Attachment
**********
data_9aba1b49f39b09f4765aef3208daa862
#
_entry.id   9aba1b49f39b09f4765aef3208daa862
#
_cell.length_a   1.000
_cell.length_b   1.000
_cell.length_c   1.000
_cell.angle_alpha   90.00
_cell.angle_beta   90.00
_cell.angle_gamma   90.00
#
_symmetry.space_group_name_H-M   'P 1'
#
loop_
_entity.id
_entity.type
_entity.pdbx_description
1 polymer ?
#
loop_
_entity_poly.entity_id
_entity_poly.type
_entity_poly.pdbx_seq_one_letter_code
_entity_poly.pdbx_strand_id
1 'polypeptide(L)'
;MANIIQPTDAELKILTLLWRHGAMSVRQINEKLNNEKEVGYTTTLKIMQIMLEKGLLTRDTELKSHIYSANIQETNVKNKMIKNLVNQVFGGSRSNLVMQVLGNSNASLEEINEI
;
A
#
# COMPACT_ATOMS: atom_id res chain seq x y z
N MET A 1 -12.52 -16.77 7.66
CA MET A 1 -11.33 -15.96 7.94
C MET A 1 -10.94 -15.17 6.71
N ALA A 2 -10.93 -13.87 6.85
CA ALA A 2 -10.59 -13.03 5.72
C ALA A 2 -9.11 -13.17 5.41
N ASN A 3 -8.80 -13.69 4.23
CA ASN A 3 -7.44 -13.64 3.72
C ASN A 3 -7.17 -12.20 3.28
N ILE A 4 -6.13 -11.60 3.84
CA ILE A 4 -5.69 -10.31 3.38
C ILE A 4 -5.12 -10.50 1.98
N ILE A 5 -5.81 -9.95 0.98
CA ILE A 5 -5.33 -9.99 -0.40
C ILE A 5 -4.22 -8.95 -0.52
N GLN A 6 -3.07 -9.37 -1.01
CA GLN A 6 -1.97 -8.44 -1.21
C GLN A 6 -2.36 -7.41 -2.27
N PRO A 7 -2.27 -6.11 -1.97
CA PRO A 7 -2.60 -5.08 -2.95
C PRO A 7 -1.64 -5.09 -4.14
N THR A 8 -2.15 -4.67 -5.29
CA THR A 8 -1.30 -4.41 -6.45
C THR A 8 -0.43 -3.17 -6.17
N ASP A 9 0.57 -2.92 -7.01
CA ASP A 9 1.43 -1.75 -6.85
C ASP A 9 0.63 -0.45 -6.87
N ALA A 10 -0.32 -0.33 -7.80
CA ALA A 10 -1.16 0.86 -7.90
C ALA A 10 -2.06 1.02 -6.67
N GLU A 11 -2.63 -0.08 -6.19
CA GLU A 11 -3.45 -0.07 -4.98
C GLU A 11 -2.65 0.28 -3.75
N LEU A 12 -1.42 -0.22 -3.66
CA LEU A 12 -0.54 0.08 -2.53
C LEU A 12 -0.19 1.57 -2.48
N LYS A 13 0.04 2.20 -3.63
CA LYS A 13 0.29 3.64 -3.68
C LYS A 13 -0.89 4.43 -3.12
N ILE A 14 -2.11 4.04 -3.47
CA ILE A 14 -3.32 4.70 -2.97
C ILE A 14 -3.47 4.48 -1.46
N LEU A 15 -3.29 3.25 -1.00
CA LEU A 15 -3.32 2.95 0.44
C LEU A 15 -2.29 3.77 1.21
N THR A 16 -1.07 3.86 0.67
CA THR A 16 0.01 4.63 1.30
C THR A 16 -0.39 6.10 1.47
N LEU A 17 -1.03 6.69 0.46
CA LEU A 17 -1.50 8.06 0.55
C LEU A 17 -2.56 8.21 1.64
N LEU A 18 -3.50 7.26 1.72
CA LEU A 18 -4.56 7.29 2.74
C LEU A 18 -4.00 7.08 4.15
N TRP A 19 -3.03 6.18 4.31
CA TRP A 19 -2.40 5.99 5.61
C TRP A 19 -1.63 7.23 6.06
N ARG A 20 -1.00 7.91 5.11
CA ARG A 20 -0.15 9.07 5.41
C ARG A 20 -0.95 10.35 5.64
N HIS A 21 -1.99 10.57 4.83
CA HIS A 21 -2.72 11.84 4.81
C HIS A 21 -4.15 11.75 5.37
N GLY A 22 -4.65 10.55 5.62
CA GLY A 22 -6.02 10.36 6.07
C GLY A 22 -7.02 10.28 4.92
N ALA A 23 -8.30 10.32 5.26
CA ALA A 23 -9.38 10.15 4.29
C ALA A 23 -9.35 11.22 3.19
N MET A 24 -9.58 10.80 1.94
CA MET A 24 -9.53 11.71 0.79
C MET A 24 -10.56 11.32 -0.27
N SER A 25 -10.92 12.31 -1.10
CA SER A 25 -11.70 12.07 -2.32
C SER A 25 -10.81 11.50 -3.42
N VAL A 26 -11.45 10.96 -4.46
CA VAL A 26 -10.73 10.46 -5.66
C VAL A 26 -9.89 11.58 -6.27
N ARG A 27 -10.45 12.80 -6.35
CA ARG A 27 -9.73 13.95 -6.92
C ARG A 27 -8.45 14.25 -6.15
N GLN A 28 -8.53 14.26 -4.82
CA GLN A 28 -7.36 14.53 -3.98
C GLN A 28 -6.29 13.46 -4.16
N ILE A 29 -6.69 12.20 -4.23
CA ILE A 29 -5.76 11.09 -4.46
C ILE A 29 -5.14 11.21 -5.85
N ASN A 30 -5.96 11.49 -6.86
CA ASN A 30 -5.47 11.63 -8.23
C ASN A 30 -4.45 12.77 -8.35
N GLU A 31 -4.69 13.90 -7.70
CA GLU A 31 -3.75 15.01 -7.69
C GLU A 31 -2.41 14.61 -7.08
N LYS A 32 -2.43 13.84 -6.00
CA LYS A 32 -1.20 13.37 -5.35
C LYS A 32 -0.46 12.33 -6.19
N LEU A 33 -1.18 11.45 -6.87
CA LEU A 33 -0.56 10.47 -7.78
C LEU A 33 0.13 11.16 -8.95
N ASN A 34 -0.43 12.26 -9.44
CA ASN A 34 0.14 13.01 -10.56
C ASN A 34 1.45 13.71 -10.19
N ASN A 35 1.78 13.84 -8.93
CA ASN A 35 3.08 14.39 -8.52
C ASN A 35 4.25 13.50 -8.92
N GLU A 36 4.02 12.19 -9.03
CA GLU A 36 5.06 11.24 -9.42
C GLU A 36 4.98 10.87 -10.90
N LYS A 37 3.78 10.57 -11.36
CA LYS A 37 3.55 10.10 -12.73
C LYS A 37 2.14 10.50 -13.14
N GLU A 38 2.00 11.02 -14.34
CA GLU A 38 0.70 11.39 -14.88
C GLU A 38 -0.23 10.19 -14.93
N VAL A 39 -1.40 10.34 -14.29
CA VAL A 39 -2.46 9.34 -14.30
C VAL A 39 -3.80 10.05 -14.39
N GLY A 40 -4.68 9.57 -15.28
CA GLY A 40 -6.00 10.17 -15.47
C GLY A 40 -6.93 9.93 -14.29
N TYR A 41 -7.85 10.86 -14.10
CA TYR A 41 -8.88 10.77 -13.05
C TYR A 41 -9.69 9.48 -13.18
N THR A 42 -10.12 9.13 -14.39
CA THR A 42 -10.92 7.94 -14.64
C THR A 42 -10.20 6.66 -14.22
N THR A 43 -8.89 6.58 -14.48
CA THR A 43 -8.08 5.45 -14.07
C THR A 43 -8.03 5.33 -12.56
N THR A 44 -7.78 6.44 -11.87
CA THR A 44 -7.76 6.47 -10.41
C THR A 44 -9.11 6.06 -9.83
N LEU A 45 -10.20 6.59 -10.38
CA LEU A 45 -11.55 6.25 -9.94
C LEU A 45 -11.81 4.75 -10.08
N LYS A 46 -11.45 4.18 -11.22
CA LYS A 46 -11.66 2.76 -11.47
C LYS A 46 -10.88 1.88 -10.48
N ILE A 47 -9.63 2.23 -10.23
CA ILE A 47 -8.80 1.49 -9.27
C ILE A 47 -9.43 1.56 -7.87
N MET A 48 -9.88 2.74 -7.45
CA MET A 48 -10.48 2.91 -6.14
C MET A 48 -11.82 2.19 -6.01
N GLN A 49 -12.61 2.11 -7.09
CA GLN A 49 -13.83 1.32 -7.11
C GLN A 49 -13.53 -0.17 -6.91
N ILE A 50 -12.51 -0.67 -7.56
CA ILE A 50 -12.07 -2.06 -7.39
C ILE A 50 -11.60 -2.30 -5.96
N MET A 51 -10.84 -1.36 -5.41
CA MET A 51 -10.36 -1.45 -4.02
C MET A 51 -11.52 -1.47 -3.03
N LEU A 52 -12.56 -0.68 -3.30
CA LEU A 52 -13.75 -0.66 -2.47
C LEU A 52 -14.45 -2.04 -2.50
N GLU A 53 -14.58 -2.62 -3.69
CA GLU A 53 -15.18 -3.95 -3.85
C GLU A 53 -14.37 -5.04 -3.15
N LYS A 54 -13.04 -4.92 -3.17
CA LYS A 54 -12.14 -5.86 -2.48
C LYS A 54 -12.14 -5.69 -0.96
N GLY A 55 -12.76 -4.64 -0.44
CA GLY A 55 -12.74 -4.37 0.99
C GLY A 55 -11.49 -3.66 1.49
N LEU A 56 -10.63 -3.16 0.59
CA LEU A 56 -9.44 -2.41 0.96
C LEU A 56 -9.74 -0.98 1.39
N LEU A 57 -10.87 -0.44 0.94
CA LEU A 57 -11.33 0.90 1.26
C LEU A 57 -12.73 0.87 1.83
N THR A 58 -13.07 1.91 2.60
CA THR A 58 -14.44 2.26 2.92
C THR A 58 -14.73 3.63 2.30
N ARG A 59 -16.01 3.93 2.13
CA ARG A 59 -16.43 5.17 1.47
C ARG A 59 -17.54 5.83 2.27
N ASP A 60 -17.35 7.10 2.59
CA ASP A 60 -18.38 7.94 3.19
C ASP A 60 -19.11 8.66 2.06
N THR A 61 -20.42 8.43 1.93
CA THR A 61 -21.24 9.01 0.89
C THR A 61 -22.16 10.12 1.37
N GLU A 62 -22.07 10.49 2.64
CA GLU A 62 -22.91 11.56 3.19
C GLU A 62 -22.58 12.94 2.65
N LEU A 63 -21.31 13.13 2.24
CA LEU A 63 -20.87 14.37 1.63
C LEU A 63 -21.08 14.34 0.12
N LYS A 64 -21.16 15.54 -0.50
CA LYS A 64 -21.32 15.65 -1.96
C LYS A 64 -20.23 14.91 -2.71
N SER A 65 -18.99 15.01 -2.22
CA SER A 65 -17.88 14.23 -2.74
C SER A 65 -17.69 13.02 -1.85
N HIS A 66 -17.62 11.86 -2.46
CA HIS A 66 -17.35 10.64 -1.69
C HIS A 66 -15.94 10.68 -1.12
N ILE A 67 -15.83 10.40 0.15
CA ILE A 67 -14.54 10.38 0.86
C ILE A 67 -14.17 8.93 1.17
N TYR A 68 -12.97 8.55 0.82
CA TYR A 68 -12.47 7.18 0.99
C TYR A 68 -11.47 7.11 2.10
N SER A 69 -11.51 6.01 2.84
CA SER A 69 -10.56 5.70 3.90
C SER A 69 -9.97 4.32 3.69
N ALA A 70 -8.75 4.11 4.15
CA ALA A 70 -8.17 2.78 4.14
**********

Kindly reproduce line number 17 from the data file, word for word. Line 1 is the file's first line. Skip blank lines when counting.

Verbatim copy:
_entity.pdbx_description